Arriving at the Justerini & Brooks tasting, I saw that Watson had somehow got there before me again. He bounded up like an excited puppy. “Have you spotted Milly Lamartine?” he asked, eyes swivelling, drooling slightly. “Erm, a socialite friend of Meghan Markle?” I speculated.
It turns out he was talking about a wine by Les Héritiers du Comte LAFON, their Mâcon-Milly-Larmartine, Clos du Four, 2016. All macadamia nut, polished woods and pear fruit, it had terrific purity, piercing acidity and great freshness – all for just £21.10 per bottle including taxes. It had clearly been touched by the hand of the great Dominique LAFON – now that’s what I call royalty.
Not all winemakers are old hands. Baptiste and Clémence Dubrulle took over their old family domaine in Rully in 2010; the first vintage that they completed unaided was 2015. Some would say you have to be a bit mad to give up the day job and launch yourself into making wine. Well it is called Domaine de la Folie I suppose.
Their Rully Rouge, Cuvée Marey, 2016 is particularly delightful; gently perfumed, velvet-textured, fresh, pure and highly drinkable. Just one of a number of impressive Rullys this year – still a source of extraordinary value, and well worth exploring. You’d be crazy not to.
The Armit tasting was busy. Worried that the sample bottles might begin to run dry, I headed straight for the organic wines of Domaine Aurélien VERDET. And who did I bump into if it wasn’t Watson, pouring the last few drops of the Vosne-Romanée, Vieilles Vignes, 2016 into his glass. We eyed each other silently before Watson piped up. “You can have the last taste, Holmes, on one condition,” he said with a sly smile. “Only if you can correctly spell ‘Vieilles Vignes’.” The rascal – he knew as well as I that no Englishman could ever achieve this feat.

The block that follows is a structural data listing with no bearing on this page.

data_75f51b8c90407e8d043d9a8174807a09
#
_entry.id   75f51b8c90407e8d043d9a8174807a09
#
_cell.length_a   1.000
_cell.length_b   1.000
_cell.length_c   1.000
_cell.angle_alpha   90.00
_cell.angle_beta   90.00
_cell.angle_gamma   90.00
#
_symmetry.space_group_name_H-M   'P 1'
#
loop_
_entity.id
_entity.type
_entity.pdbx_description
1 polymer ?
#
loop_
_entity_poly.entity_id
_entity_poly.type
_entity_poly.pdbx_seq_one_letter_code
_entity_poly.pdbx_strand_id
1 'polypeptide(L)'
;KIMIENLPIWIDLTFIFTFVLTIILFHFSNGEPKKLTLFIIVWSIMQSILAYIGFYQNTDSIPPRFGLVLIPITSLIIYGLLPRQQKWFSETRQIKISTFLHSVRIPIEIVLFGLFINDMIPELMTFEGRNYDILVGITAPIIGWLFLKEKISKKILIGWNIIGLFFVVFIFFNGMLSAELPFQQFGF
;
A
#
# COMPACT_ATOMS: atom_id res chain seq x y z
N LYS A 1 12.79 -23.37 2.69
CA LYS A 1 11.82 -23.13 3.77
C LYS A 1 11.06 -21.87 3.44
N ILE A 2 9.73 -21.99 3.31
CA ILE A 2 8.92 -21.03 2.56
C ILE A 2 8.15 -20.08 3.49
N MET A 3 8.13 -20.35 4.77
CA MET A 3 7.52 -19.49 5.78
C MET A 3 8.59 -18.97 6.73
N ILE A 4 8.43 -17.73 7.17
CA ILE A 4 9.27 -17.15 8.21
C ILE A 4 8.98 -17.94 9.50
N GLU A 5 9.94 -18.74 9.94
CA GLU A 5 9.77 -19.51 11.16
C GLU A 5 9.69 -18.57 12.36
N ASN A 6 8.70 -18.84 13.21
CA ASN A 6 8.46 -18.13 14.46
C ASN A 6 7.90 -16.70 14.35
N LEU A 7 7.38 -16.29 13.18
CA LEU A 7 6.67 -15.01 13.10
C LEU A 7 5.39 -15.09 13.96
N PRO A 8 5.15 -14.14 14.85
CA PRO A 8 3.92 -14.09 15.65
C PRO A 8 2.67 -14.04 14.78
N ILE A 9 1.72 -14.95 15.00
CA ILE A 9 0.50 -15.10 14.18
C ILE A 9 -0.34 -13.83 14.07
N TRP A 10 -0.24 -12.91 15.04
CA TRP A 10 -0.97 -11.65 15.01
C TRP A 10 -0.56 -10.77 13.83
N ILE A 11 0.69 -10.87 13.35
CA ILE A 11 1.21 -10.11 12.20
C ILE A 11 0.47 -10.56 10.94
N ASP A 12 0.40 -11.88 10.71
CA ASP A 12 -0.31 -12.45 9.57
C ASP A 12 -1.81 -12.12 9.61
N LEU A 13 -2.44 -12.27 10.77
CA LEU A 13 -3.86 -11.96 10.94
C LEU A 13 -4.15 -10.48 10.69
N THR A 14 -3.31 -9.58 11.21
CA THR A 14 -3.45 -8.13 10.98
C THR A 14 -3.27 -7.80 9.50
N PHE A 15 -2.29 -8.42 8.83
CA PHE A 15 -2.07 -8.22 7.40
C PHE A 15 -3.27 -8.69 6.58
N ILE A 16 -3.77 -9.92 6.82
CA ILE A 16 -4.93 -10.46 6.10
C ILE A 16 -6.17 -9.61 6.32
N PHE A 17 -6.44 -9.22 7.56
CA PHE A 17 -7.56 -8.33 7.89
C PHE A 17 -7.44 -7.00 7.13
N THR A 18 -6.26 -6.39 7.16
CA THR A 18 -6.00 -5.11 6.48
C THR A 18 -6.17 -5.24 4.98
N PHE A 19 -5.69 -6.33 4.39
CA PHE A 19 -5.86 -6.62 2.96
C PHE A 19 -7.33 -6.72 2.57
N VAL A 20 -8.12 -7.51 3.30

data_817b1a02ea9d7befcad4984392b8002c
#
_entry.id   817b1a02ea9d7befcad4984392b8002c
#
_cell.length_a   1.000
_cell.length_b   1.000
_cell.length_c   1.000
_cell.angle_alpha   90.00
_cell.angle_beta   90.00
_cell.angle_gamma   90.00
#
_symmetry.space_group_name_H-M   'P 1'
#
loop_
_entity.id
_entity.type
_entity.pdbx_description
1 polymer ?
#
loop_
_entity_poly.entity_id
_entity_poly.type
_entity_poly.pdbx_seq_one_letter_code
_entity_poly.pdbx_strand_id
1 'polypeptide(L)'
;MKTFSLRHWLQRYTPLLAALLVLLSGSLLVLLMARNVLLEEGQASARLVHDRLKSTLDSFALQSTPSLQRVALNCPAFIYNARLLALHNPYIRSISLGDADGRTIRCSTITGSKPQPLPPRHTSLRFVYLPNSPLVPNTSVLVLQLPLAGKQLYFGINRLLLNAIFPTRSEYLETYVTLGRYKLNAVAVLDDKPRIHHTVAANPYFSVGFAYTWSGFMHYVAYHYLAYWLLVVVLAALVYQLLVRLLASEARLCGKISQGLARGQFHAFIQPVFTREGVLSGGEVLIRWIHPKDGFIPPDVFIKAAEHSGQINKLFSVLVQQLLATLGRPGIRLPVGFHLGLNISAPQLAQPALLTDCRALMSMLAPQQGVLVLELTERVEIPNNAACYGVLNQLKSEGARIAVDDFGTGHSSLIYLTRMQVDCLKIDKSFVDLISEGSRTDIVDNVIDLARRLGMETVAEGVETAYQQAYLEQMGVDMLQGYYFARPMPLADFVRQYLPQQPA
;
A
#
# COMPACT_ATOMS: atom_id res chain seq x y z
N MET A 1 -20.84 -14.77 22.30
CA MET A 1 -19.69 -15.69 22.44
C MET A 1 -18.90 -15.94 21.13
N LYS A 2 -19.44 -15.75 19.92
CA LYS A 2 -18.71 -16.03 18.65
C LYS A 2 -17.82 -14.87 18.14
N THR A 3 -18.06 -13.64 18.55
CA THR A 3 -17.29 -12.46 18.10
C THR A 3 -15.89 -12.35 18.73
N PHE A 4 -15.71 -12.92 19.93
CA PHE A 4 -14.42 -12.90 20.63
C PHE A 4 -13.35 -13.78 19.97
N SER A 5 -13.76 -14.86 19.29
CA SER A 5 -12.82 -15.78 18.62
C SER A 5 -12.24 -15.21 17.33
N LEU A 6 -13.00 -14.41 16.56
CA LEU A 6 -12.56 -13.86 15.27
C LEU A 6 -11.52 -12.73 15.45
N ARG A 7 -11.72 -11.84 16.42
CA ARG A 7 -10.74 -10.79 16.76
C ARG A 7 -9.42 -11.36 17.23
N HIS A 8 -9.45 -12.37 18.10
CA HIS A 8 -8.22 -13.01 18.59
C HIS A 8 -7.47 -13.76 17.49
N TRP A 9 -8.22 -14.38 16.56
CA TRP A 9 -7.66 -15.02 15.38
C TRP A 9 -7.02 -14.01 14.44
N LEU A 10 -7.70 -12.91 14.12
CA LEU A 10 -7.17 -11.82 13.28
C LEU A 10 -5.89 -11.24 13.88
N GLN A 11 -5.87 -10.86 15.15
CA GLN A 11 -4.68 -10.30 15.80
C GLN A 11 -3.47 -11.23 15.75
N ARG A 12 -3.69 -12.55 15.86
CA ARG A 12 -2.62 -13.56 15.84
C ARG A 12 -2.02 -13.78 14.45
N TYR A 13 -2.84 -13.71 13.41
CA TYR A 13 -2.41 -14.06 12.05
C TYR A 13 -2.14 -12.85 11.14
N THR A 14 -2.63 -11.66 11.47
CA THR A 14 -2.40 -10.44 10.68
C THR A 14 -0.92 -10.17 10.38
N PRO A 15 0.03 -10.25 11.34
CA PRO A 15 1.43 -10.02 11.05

It’s a term worth recognising though. Aurélien explained that old vines (vieilles vignes) push their roots deep down into the soil, which results in greater minerality and a more precise reflection of the terroir. Watson nodded in agreement as he drained the last drop from his glass. The next time he forgets his front door key, I’ll have him spelling ‘Grands Echezeaux’ before I let him in. He needs to remember who’s the boss around here.
For many, Bourgogne first of all evokes a list of place names; Gevrey-Chambertin, Meursault, Mercurey, Chablis. The names of winemakers can be equally important when sniffing out quality, but tracking them down isn’t as easy as looking at a map – it takes time to learn who’s who.
Benjamin Leroux is one of those names worth knowing. He made a name for himself at the esteemed Domaine Comte Armand in Pommard, and has since built up his own business; partly owned vineyards, partly bought-in fruit. It’s not always obvious which of his wines is domaine and which is négoce, but that doesn’t matter; if it’s got his name on, it’s worth a look. His Gevrey-Chambertin is particularly fine this year; perfumed to begin, but with depths to explore, it has juicy black cherry fruits, assertive but not brusque on the palate, with a long finish. And relatively affordable at £40.99 per bottle including taxes. Sometimes it’s not what you know, it’s who.
To discover day 1, Click HERE
To discover day 2, Click HERE
To discover day 4, Click HERE
To discover day 5, click HERE